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NSotA Diploma in Environmental Humanities

While radically different in its nature and scope, the New School Diploma is every bit as rigorous, adventurous and pleasurable as an undergraduate or postgraduate university degree.

The New School has chosen to pursue a parallel path in rejecting not only the degree-classing system, which has resulted in the devaluation accompanying grade inflation over recent years, but also the entire degree-awarding bureaucracy. Our collective experience suggests that intellectual integrity within the mainstream higher educational system has been sacrificed to a monetised culture of accreditationism, which has become the primary means of maintaining the legitimacy and functioning of the neo-liberal university. 


The formal recognition of ability and expertise, which could be experientially as much as academically accrued, is not synonymous with accreditation, which is all too often an administrative exercise in adapting behaviour, in order to satisfy fixed targets. Moreover, a conventional degree no longer guarantees a secure job, reasonable job and home ownership, but merely a vast life-long debt and the promise of precarity. (For what it is worth, we note that Google is no longer only recruiting graduates and the Law Society has withdrawn its insistence that a degree is a condition of eligibility for a legal qualification.)


The New School offers a necessary alternative. We are concerned with the recovery of cultural confidence through nurturing imaginative and resilient citizens of all ages, regardless of background and circumstance, who will feel able to make intelligent decisions in complex situations at speed.

If our students fulfil their work requirements by the end of each one-year rolling programme, they will be issued with the NSOTA Diploma in Environmental Humanities recording a simple pass. Rather than the standardised degree certificate carrying the imprimatur of an impersonal institution, the NSOTA Diploma will itself be an object of elegance, having been co-created as a student-project under the guidance of the October Gallery artist, Sylvie Franquet. Students will also take forward their portfolio of critical and creative work as a testament to their development during their time with us.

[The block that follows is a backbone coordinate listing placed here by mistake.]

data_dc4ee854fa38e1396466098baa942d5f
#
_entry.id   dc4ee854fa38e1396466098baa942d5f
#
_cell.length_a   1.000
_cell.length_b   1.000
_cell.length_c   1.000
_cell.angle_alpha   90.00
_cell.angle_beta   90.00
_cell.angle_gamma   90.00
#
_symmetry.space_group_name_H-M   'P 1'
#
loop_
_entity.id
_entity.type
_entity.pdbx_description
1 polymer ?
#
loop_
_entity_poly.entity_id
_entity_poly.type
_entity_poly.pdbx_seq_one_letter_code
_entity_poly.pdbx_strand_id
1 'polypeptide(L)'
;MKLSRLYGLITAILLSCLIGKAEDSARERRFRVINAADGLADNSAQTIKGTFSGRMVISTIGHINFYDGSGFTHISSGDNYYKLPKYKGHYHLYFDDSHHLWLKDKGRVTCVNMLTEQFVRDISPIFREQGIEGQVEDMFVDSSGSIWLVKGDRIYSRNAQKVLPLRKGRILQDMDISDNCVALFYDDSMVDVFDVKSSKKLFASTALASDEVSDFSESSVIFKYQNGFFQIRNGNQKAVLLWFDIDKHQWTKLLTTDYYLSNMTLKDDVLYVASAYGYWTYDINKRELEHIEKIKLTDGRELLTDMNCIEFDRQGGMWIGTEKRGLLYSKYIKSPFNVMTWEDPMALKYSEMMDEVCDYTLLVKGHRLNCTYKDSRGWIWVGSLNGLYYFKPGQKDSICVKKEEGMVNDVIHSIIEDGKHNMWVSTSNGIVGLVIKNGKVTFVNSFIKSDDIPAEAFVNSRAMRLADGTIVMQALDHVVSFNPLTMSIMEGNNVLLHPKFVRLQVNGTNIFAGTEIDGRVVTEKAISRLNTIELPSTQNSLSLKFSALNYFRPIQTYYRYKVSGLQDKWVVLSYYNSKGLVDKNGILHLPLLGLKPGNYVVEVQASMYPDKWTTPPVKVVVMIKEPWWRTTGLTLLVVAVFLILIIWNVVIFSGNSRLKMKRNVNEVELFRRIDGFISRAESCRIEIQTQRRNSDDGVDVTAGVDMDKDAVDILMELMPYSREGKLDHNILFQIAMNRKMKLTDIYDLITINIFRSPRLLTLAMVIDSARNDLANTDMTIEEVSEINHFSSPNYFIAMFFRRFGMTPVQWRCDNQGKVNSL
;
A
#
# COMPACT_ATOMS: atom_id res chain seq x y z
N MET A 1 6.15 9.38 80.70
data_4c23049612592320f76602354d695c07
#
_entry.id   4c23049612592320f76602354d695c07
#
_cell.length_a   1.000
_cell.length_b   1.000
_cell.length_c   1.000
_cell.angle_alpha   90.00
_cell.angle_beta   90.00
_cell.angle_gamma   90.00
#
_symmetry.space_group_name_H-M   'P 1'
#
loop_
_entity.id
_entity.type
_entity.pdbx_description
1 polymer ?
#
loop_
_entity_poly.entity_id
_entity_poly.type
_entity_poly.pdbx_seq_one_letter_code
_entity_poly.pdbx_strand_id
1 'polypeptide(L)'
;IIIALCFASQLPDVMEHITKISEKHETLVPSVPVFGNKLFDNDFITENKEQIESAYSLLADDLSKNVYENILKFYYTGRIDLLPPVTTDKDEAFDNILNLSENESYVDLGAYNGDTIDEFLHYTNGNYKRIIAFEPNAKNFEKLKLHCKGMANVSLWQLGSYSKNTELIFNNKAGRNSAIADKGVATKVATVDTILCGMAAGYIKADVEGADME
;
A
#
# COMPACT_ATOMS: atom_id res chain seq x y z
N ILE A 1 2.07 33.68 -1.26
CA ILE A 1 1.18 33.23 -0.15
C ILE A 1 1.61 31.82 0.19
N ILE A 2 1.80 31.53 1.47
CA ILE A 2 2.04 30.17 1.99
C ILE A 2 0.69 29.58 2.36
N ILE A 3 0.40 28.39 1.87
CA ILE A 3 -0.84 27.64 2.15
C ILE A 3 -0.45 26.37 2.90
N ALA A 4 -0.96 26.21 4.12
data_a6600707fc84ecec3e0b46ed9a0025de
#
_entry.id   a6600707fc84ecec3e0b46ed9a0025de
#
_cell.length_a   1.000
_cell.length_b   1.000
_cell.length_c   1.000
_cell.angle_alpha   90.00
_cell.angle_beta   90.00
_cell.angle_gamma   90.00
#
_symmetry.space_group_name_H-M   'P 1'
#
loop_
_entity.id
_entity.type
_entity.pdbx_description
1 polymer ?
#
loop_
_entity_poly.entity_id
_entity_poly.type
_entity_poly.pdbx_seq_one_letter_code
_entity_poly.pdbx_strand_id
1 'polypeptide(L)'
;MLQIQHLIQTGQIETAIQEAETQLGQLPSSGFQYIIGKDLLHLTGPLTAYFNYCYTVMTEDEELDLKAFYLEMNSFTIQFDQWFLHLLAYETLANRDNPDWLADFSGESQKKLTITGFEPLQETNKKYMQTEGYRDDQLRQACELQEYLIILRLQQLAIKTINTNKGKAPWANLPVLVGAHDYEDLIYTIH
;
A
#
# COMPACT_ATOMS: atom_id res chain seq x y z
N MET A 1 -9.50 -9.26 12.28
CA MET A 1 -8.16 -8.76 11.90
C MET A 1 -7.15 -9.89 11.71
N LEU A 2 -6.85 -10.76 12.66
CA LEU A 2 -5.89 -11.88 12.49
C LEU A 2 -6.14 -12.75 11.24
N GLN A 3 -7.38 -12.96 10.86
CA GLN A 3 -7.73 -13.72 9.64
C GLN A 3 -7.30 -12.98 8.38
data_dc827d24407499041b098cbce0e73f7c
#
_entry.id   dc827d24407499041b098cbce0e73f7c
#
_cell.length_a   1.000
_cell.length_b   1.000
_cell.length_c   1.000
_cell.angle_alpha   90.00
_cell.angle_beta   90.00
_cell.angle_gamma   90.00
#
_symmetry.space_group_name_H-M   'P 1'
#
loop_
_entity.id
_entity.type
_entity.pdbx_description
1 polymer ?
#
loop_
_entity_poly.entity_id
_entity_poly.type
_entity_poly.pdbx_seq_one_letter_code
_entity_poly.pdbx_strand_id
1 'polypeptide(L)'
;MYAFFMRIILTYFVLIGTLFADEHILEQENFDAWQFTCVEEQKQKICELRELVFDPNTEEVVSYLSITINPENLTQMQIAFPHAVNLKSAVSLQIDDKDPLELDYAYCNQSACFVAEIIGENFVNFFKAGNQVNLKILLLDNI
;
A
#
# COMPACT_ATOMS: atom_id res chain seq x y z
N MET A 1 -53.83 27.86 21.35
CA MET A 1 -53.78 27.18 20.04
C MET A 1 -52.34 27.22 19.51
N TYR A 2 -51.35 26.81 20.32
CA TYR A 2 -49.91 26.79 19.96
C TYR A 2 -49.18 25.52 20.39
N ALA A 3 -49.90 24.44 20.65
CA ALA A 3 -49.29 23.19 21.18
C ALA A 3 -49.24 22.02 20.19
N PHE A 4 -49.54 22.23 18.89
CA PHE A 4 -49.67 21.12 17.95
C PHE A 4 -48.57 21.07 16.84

This is consistent with our learning emphasis on process rather outcome; on the excitement to be felt in testing ideas; and on the principle of following desire over duty. We have no doubt that the calibre of education received by our graduates will be recognised by prospective employers, potential collaborators and postgraduate admissions tutors alike.

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One of the unspoken discomforts surrounding the way a discourse of race and gender, and sexual practice has disrupted the academy is precisely that mind/body split. Once we start talking in the classroom about the body and about how we live in our bodies, we’re automatically challenging the way power has orchestrated itself in that particular institutionalized space. The person who is most powerful has the privilege of denying their body . . . [P]art of why everyone in the culture, and students in general, have a tendency to see professors as people who don’t work is totally tied to that sense of the immobile body.

bell hooks, Teaching to Transgress: Education as the Practice of Freedom (1994)

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